(Reuters) – President-elect Joe Biden on Wednesday will formally introduce his pick for defense secretary, retired Army General Lloyd Austin, amid concern from some in Congress that the Pentagon should be led by a civilian rather than a career officer.
Austin, who would be the country’s first Black secretary of defense, has built a reputation as an intensely private man who avoided the spotlight during a distinguished four-decade career in uniform, including a stint as head of the military’s Central Command, which oversees U.S. troops across the Middle East.
But his nomination could prompt a complicated confirmation process after at least two Democratic senators expressed opposition to waiving a law that requires top military brass to have been out of the armed forces for at least seven years before running the Pentagon. Austin, 67, retired in 2016.
Biden, a Democrat, urged the U.S. Senate to waive the law and “swiftly” confirm Austin in an essay published on Tuesday by The Atlantic magazine.
The former vice president praised Austin’s work under pressure, noted the historic nature of his appointment and said Austin shared with him a commitment to using force only as a last resort.
“The fact is, Austin’s many strengths and his intimate knowledge of the Department of Defense and our government are uniquely matched to the challenges and crises we face,” Biden wrote. “He is the person we need in this moment.”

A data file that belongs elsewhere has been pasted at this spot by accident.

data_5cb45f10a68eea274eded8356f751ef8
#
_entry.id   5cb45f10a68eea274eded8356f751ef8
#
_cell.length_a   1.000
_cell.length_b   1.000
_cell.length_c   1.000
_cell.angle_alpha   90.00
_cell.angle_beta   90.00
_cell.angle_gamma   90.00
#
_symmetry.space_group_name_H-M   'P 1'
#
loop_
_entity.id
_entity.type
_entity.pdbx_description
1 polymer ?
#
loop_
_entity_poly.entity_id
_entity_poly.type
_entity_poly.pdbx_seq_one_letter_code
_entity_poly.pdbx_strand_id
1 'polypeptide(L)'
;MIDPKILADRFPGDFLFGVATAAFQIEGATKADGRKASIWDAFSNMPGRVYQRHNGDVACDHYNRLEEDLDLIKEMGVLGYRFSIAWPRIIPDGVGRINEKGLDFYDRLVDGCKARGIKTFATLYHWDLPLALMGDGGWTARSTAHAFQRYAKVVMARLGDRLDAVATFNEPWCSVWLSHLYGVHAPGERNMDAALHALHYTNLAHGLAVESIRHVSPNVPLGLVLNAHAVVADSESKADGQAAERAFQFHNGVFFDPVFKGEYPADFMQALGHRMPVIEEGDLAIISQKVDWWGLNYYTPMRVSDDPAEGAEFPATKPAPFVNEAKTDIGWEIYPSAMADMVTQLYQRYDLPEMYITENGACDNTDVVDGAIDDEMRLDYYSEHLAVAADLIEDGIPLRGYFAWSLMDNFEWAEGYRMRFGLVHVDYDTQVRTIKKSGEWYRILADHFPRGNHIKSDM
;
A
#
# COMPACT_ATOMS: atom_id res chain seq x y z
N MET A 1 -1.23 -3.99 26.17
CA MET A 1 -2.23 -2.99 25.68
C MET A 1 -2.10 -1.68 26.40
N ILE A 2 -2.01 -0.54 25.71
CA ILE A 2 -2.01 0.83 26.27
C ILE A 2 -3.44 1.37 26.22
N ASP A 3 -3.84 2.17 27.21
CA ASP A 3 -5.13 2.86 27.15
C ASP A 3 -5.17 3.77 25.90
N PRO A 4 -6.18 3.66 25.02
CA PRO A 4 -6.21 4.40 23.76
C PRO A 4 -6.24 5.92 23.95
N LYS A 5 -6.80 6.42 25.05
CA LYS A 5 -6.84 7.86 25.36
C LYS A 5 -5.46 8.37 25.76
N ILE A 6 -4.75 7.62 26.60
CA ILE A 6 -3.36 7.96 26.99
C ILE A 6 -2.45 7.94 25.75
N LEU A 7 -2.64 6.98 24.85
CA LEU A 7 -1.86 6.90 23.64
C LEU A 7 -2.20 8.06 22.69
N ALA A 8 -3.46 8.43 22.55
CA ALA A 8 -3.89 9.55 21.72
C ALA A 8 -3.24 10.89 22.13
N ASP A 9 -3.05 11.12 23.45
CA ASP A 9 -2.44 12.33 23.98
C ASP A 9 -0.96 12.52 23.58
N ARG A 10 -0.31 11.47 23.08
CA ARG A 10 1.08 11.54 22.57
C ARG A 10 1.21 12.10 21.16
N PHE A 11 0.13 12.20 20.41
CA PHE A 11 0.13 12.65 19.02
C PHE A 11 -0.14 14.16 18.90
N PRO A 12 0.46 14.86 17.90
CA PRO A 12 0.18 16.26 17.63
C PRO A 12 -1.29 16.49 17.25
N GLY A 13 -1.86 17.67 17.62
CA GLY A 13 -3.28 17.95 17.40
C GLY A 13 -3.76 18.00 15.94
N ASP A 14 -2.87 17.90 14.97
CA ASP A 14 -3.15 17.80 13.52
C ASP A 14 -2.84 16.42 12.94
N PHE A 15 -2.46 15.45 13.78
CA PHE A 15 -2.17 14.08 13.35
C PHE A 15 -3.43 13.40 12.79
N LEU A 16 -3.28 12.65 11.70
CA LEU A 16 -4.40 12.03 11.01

President Donald Trump’s first defense secretary, retired Marine General Jim Mattis, required a waiver as well.
Biden will take office on Jan. 20 and is likely to spend much of his first few months focused on the coronavirus pandemic and the struggling economy.
On Tuesday, as he introduced members of his public health team, Biden vowed to distribute 100 million vaccines in his first 100 days and to make reopening schools a “national priority.” He again implored Americans to wear masks to slow the spread of the virus.
Biden’s health and human services secretary nominee, California Attorney General Xavier Becerra, will help oversee the government’s response to the pandemic, which has killed more than 283,000 in the United States.
Biden also plans to nominate Marcia Fudge, a Black congresswoman from Ohio, as his housing and urban development secretary, and Tom Vilsack, the former Iowa governor, as agriculture secretary, according to news reports. Vilsack held the same role during the Obama administration.
Trump still refuses to concede the Nov. 3 election, claiming without evidence that the results were “rigged” by widespread fraud. On Tuesday, the state of Texas filed a petition with the U.S. Supreme Court challenging the outcome in four other states, a lawsuit that legal experts said had little chance of success.